NC State football coach Dave Doeren likened the opening game of a new season to “chasing ghosts” because of all the unknowns they present.
It’s a concept Doeren and his counterpart at South Florida, Jeff Scott, have taken to a new level this year by withholding their respective depth charts until just before their matchup at Carter-Finley Stadium on Thursday.
The subterfuge has created an inconvenience, especially given all the opt-outs, transfers and other unusual circumstances associated with the coronavirus pandemic. But as far as Doeren is concerned, preparing for that first game is more about knowing what his Wolfpack will do rather than scouting the opposition.
“There’s a lot more games that are lost than won at the beginning of seasons,” Doeren said. “We’ve made that a major focus here, to be the best team we can. We need to get out of our own way and not beat ourselves, minimize presnap things, minimize the postsnap things from an emotional standpoint.
“In my career and for most head coaches, the turnover margin and explosive play battle tells a lot. Those are major points of emphasis for us.”
Doeren and his staff can afford to pay more attention to their own team than the one on the other side of the ball in this particular opener. USF is coming off a 1-8 season in which it was outscored by an average of 17 points per game.
The Wolfpack, by contrast, returns 20 starters from a team that won eight games in 2020. That includes quarterback Devin Leary, who missed the final seven games with a broken leg, linebacker Payton Wilson, the ACC’s leading tackler, all-conference offensive tackle Ikem Ekwonu, and two of the country’s best specialists in kicker Christopher Dunn and punter Trenton Gill.
Because of that veteran presence and the obstacles his team was forced to overcome under difficult circumstances last year, Doeren believes State has more than just experience going for it.
It also has maturity.
“It’s a team that has grown together over time and definitely understands the commitment and what it’s like,” the coach said during a media session Monday. “Just being at practice with them and seeing how they are handling game week, it’s a much more mature football team than we’ve had that way.
“It’s a one-day-at-a-time journey with these guys. That’s what they want it to be. We’re all about winning the day. It’s cliche, I guess, to stack days now. But that’s really the focus of this group. We’re trying to be the best version of ourselves each and every day.”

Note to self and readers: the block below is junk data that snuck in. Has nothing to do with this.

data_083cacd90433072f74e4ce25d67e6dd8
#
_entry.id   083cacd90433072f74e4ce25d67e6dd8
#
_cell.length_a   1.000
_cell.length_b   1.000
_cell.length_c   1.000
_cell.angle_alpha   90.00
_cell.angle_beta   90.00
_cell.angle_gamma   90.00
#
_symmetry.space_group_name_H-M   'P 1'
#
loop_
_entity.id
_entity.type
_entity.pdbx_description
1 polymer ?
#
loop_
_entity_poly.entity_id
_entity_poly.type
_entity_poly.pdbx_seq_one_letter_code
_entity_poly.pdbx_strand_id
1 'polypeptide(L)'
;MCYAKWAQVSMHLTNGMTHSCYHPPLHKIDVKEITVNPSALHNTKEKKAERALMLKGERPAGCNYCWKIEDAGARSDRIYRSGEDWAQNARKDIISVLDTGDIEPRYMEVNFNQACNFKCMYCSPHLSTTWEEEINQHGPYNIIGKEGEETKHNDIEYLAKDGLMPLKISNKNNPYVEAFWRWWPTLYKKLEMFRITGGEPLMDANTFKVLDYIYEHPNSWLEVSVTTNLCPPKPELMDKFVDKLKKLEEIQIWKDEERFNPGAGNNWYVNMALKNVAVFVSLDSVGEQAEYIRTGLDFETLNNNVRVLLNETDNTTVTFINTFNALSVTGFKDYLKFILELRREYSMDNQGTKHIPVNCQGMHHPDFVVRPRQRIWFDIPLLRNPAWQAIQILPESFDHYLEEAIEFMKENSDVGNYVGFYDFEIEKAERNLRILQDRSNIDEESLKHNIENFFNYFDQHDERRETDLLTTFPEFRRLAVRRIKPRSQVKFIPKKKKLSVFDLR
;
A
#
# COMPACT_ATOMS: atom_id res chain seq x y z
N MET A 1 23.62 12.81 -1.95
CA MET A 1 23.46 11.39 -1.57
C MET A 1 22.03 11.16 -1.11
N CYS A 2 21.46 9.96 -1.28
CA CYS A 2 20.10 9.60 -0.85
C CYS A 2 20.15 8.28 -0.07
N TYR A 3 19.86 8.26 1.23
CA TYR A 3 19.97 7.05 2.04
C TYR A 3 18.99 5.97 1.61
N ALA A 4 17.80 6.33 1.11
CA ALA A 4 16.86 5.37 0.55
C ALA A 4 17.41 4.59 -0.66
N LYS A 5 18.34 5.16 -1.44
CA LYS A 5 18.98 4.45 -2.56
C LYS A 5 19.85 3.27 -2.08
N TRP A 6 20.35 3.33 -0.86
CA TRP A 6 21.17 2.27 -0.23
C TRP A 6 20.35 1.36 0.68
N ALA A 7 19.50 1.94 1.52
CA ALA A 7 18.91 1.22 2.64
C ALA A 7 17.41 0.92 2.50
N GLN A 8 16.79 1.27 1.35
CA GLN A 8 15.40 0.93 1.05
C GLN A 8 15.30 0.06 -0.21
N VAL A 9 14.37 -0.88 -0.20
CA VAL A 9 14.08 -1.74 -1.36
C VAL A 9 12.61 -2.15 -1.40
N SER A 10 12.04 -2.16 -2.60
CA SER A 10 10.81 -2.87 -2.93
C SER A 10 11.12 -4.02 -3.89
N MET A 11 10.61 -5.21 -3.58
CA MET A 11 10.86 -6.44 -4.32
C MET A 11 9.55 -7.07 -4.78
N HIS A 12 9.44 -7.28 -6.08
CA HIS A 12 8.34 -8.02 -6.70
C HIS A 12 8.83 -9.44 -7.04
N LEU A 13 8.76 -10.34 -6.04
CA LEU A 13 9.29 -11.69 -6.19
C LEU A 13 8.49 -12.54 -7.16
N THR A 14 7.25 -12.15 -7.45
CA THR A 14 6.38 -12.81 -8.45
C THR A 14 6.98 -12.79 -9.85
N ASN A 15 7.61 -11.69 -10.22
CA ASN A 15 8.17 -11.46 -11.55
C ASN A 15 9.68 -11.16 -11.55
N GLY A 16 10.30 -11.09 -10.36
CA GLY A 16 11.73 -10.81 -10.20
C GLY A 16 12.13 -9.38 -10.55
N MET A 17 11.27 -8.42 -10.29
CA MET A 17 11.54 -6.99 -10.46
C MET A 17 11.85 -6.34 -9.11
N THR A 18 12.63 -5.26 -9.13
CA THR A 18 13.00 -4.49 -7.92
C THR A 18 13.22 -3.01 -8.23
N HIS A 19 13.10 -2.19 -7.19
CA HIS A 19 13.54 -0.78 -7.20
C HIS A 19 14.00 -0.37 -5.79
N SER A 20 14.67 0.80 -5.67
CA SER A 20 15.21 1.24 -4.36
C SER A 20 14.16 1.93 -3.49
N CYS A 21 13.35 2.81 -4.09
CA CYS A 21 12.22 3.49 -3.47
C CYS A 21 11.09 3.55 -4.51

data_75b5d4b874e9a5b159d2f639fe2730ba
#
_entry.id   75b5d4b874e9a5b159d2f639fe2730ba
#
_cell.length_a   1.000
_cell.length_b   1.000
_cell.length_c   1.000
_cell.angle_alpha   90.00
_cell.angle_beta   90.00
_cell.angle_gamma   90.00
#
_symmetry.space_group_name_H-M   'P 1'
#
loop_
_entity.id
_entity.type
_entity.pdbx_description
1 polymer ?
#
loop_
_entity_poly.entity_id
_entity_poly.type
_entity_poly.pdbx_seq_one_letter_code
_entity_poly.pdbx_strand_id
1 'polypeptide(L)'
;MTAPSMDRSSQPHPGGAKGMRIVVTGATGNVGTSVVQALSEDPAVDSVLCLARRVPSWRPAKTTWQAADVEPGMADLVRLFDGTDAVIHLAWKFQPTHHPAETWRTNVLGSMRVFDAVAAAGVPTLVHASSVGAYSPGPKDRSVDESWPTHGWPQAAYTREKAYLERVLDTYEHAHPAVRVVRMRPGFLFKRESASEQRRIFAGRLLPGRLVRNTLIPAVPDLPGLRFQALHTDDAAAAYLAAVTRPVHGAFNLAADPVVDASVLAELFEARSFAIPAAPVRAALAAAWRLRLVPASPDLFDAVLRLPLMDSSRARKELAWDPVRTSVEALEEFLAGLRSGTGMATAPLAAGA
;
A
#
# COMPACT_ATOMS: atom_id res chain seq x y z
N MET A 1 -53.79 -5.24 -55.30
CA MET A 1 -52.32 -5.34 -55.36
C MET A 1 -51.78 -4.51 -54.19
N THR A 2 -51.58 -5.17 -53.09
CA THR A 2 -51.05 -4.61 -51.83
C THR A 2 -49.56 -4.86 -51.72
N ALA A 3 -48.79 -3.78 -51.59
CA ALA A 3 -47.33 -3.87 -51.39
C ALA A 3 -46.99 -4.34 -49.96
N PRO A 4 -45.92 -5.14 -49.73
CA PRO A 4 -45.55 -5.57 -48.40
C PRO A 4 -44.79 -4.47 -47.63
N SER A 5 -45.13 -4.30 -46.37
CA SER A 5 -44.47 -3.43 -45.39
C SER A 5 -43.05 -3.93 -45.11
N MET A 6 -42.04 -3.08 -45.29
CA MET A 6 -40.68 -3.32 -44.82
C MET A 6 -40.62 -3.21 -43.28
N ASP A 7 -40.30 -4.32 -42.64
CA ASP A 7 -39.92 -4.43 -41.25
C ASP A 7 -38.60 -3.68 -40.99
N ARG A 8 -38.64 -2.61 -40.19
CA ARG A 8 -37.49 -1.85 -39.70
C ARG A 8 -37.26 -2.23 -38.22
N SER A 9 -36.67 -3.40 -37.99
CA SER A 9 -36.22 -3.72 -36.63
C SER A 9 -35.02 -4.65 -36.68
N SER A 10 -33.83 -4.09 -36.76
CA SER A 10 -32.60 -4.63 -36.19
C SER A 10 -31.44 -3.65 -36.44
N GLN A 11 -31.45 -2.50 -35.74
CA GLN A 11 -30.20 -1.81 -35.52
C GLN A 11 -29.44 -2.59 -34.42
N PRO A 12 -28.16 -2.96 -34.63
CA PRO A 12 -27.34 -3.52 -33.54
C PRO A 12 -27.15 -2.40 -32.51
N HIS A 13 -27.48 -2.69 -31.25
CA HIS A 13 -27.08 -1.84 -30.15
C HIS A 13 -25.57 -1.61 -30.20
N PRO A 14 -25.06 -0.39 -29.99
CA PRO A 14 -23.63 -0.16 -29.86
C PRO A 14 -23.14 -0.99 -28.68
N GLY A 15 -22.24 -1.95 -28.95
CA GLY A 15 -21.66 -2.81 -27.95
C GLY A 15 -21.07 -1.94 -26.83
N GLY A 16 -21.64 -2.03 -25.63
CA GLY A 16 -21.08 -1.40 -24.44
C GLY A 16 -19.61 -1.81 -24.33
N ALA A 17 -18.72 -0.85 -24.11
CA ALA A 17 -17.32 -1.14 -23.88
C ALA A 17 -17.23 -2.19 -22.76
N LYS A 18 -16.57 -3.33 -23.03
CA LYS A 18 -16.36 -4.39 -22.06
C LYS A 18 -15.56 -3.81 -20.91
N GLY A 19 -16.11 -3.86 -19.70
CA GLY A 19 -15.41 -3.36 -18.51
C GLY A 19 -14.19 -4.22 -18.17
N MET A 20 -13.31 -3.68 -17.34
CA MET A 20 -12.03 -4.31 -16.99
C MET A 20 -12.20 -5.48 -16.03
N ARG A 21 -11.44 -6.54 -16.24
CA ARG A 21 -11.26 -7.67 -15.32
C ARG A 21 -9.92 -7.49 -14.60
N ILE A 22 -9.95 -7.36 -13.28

As much of an unknown quantity as USF is, especially with a roster bolstered by the addition of 10 transfers, there will be at least two familiar faces to State and its fans.
Scott, the second-year coach, is the former offensive coordinator at Clemson, while Cade Fortin, who was named as the Bulls’ starting quarterback last week, began his career at rival North Carolina.
Fortin saw action in only four games during his Tar Heels career, but one of them was a start against the Wolfpack in 2018. While State won the game 34-28 in overtime, Fortin played well. He completed 19 of 40 passes for 276 yards and a touchdown and also rushed for a score.
“When we played him, obviously, it was a long time ago in his career. He’s going to be a much better player than he was that day,” Doeren said. “We have a lot of respect for him and know that he won a battle with another ACC quarterback (Miami’s Jarren Williams) that transferred in there. Just reading as much as I could get on their situation, it sounds like he really stepped up in their offseason program and in their spring and earned a lot of respect on that roster.”
Thursday’s game won’t just be the first of the season for the Wolfpack. It will also be the first since 2019 in which it will play before a packed house at Carter-Finley Stadium.
Weekday night games at State have traditionally produced an extra jolt of energy for the Wolfpack. Doeren is hoping his team can use that home-field advantage to get the new season off to a winning start.
“We’re very excited for our team and for our fans to be back together at home on a Thursday night,” he said. “We need a four-quarter crowd. We need it rowdy. We’re asking for our fan base and our student section to be a 12th man that has one thing in mind, and that’s making life hell on the opponent and lifting the spirit of our team. I think we have a fan base that can do that.”